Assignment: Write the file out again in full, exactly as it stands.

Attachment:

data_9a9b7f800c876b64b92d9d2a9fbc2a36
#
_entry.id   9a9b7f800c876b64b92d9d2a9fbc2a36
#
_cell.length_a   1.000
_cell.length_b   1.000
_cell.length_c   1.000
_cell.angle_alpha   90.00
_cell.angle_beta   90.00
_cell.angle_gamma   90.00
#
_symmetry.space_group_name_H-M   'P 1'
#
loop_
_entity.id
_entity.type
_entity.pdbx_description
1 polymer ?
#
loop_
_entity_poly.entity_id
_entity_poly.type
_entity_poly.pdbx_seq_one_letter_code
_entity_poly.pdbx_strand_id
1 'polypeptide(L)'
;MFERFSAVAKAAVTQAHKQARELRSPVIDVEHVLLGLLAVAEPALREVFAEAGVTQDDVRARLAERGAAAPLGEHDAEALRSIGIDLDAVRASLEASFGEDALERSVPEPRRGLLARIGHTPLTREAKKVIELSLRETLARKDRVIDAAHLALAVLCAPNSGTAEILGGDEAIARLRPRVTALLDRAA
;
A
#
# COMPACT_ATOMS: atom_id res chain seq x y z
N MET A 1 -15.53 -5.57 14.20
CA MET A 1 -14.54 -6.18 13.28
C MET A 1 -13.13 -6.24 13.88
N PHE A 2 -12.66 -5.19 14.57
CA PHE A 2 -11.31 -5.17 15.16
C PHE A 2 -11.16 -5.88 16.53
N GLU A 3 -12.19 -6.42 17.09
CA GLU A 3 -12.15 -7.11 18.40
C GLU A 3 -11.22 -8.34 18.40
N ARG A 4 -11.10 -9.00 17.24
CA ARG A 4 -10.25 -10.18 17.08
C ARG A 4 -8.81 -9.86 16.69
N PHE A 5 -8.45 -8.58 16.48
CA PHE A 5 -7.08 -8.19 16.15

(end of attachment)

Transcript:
data_9a9b7f800c876b64b92d9d2a9fbc2a36
#
_entry.id   9a9b7f800c876b64b92d9d2a9fbc2a36
#
_cell.length_a   1.000
_cell.length_b   1.000
_cell.length_c   1.000
_cell.angle_alpha   90.00
_cell.angle_beta   90.00
_cell.angle_gamma   90.00
#
_symmetry.space_group_name_H-M   'P 1'
#
loop_
_entity.id
_entity.type
_entity.pdbx_description
1 polymer ?
#
loop_
_entity_poly.entity_id
_entity_poly.type
_entity_poly.pdbx_seq_one_letter_code
_entity_poly.pdbx_strand_id
1 'polypeptide(L)'
;MFERFSAVAKAAVTQAHKQARELRSPVIDVEHVLLGLLAVAEPALREVFAEAGVTQDDVRARLAERGAAAPLGEHDAEALRSIGIDLDAVRASLEASFGEDALERSVPEPRRGLLARIGHTPLTREAKKVIELSLRETLARKDRVIDAAHLALAVLCAPNSGTAEILGGDEAIARLRPRVTALLDRAA
;
A
#
# COMPACT_ATOMS: atom_id res chain seq x y z
N MET A 1 -15.53 -5.57 14.20
CA MET A 1 -14.54 -6.18 13.28
C MET A 1 -13.13 -6.24 13.88
N PHE A 2 -12.66 -5.19 14.57
CA PHE A 2 -11.31 -5.17 15.16
C PHE A 2 -11.16 -5.88 16.53
N GLU A 3 -12.19 -6.42 17.09
CA GLU A 3 -12.15 -7.11 18.40
C GLU A 3 -11.22 -8.34 18.40
N ARG A 4 -11.10 -9.00 17.24
CA ARG A 4 -10.25 -10.18 17.08
C ARG A 4 -8.81 -9.86 16.69
N PHE A 5 -8.45 -8.58 16.48
CA PHE A 5 -7.08 -8.19 16.15